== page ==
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New research found that certain systemic markers in psoriatic arthritis and psoriasis patients correlated with PASI scores, indicating the clinical relevance of platelets and neutrophils in inflammation.
Several systemic inflammatory markers in psoriasis vulgaris and psoriatic arthritis (PsA) patients indicate the underlying inflammation in their systems and may help to indicate treatment approaches, according to new findings.1
Some of these markers included neutrophil/lymphocyte ratio, monocyte/lymphocyte ratio, neutrophil, monocyte, and platelet counts, systemic inflammation response index (SIRI), systemic immune/inflammation index (SII), and C-reactive protein (CRP).
These were all found to be positively correlated with ratings on the Psoriasis Area and Severity Index (PASI). The findings were authored by Eiki Sugimoto, MD, from the Department of Dermatology at the University of Tokyo’s Graduate School of Medicine.
“The present study evaluated peripheral blood parameters and systemic inflammatory scores in psoriasis patients with or without arthritis compared with healthy controls,” Sugimoto and colleagues wrote. “We examined the association of each systemic score system with PASI scores and with the presence of arthritis.”
Given the growing evidence that psoriasis patients’ increased and sustained systemic inflammation may directly lead to psoriatic disease in general, the investigators sought to examine the central part played by systemic inflammation.2
The investigators analyzed psoriasis patients who had visited the University of Tokyo Hospital between April of 2019 and March of 2022 and who were diagnosed with psoriasis vulgaris or psoriatic arthritis according to the Classification Criteria for Psoriatic Arthritis (CASPAR) criteria.
Study participants with specific types of psoriasis and healthy controls with no history of allergy or skin diseases were also included in the study. The investigators had them receive various treatments, including topical, oral, ultraviolet therapies, and biologics.
The treatment they gave to participants included oral medications such as apremilast, etretinate, cyclosporine, and methotrexate, in addition to biologics that inhibit IL-17A, TNF-a, IL-17 receptor, and IL-23p19.
Specifically, the research team used the TNF inhibitors infliximab and adalimumab; IL-17 inhibitors included secukinumab and ixekizumab targeting IL-17A and brodalumab targeting the IL-17 receptor. Additionally, IL-23 inhibitors included guselkumab, tildrakizumab, and risankizumab, which target IL-23p19.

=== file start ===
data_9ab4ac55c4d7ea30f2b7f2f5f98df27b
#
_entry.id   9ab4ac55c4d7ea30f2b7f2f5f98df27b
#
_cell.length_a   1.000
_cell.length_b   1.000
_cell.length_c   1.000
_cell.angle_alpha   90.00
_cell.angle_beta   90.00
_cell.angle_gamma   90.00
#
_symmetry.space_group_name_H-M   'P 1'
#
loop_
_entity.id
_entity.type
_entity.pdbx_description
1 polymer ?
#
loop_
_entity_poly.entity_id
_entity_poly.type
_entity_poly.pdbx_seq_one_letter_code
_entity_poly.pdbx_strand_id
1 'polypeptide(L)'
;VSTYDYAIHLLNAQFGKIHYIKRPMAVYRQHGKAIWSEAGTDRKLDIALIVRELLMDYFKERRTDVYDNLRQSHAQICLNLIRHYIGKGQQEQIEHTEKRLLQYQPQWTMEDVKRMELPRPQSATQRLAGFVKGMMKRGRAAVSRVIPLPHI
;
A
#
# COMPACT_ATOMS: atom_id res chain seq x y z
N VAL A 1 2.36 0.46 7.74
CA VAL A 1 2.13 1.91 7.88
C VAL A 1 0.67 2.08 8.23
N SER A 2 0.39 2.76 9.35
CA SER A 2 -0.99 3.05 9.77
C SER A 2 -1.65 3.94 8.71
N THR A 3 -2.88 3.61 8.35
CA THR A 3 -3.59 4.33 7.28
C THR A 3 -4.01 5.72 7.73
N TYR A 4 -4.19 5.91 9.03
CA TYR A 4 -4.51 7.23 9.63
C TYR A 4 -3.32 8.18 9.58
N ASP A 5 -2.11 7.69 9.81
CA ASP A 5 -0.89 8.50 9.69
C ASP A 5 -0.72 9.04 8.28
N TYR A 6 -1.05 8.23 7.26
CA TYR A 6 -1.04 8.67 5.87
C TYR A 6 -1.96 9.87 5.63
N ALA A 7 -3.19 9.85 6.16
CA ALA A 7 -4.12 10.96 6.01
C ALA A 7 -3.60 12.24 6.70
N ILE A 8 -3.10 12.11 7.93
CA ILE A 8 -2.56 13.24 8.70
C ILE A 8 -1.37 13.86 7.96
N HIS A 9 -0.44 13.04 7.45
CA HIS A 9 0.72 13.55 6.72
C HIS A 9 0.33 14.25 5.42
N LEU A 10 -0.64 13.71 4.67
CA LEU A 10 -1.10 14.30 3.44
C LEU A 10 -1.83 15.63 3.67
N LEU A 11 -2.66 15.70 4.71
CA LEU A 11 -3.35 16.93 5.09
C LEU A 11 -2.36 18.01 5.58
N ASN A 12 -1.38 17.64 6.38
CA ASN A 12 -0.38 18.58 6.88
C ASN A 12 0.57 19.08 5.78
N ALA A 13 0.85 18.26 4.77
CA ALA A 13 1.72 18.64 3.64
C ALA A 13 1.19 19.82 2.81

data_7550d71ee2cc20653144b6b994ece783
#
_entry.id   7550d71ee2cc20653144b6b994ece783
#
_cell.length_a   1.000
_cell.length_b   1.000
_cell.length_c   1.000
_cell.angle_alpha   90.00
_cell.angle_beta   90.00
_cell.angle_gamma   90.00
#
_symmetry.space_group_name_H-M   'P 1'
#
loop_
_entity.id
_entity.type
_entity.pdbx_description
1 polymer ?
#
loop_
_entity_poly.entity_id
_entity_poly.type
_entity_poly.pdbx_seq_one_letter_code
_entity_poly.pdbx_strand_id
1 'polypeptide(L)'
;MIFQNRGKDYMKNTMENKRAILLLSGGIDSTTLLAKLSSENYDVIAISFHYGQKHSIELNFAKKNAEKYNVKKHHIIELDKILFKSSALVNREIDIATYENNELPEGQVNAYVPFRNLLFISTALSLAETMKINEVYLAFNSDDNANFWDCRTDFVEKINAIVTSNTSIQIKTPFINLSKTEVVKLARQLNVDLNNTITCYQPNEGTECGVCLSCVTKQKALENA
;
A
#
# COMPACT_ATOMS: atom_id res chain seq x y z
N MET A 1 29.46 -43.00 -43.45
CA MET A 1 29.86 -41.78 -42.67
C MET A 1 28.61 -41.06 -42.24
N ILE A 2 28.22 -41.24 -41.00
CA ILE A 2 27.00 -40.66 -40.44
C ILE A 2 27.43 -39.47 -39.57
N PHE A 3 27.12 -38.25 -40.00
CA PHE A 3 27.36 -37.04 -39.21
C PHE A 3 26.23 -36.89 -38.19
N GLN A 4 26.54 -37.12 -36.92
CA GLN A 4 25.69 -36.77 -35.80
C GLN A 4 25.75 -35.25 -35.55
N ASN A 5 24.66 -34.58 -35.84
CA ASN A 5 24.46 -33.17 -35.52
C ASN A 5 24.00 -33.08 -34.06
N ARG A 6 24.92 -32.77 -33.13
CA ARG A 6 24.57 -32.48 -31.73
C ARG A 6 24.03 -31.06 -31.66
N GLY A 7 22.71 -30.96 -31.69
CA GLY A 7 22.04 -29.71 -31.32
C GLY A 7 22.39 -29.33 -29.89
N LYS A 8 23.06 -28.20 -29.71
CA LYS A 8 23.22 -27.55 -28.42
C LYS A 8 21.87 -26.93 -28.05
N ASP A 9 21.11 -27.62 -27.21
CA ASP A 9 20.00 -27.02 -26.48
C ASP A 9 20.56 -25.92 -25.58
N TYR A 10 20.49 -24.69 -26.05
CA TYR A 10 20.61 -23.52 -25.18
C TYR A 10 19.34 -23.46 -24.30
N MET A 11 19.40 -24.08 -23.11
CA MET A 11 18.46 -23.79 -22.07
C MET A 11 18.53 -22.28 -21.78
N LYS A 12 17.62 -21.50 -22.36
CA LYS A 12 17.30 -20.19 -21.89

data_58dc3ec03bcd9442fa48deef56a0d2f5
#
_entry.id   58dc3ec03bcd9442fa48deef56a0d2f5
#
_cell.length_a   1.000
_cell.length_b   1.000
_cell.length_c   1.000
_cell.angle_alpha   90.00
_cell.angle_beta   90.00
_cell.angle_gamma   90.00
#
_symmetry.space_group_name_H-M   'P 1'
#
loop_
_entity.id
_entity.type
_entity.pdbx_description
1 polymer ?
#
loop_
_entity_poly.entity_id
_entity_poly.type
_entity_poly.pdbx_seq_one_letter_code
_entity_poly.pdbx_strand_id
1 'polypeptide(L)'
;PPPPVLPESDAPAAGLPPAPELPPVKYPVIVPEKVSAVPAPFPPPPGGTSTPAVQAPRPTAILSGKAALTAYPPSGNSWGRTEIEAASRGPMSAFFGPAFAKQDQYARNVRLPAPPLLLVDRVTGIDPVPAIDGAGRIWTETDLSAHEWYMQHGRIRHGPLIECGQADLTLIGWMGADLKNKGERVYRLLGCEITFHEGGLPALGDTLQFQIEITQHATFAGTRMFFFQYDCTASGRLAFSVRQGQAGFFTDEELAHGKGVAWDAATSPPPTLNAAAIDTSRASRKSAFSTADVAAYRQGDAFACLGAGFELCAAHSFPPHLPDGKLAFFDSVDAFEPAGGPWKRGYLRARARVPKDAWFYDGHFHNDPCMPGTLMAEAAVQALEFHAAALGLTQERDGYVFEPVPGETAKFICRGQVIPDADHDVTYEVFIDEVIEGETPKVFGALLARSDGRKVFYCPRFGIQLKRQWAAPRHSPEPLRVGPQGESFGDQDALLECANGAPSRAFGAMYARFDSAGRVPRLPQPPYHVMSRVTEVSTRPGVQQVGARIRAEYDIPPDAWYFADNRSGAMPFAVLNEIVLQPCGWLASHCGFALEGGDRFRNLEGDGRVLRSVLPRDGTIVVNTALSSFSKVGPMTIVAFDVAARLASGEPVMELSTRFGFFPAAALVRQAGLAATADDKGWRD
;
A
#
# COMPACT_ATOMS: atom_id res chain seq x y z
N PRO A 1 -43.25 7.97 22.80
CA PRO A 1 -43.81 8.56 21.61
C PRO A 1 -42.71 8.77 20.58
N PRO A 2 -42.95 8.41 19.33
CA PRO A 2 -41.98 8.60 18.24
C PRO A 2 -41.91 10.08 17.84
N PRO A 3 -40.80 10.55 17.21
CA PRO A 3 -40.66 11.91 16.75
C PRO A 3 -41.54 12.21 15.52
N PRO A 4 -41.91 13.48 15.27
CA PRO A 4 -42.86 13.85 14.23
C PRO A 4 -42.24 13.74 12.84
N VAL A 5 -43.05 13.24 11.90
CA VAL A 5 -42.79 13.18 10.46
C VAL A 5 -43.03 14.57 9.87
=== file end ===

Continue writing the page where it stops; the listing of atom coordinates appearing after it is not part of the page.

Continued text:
The investigators utilized data from their patient registry that had been established during diagnosis to obtain hematological laboratory data of both healthy individuals and patients. The severity of skin condition was assessed using PASI scores, while patients with PsA were classified based on the type of arthritis they had: peripheral, axial, or a combination of both.
To determine systemic inflammatory scores, the team calculated NLR, MLR, PLR, SII, and SIRI using the absolute neutrophil count, absolute lymphocyte count, absolute monocyte count, and absolute platelet count.
The investigators recruited a total of 164 participants, consisting of 117 individuals with psoriasis vulgaris (PsV group), 47 individuals with psoriatic arthritis (PsA group), and 50 healthy controls (Healthy group).
The patients with psoriasis vulgaris had a mean age of 51.16 ± 18.26 years, with 80 men and 37 women. The patients with psoriatic arthritis had a mean age of 55.49 ± 13.78 years, with 29 men and 18 women. The healthy controls had a mean age of 54.30 ± 13.62 years, with 32 men and 18 women. There were no substantial differences in the age and sex distribution among the three groups.
The researchers reported that those with PsA had a tendency to have higher SII and SIRI compared to those with psoriasis vulgaris, but the differences were not found to be statistically significant.
They also found that those with higher levels of platelet to lymphocyte ratio (PLR) or C-reactive protein (CRP) at initial presentation were more likely to be diagnosed with PsA, indicating that these markers may be helpful in diagnosing arthritis.
Furthermore, the investigators assessed whether higher scores of systemic inflammatory markers could affect treatment continuation rates for conventional systemic agents and biologics. They found that patients with higher platelet or neutrophil counts, PLR, and SII scores had lower treatment continuation rates for conventional systemic agents.
This was not found to be true for biologics. Those on biologics generally showed high treatment persistence, regardless of pretreatment systemic inflammatory scores.
“This study has demonstrated the clinical relevance of platelets and neutrophils, suggesting their importance in inflammation and immune regulation in psoriasis,” they wrote.
The team noted that PLR and CRP may be used to diagnose PsA. Those with higher platelet or neutrophil counts, PLR, and SII scores were noted as less responsive to conventional systemic treatment.
Lastly, the investigators added that monitoring of inflammatory scores is recommended.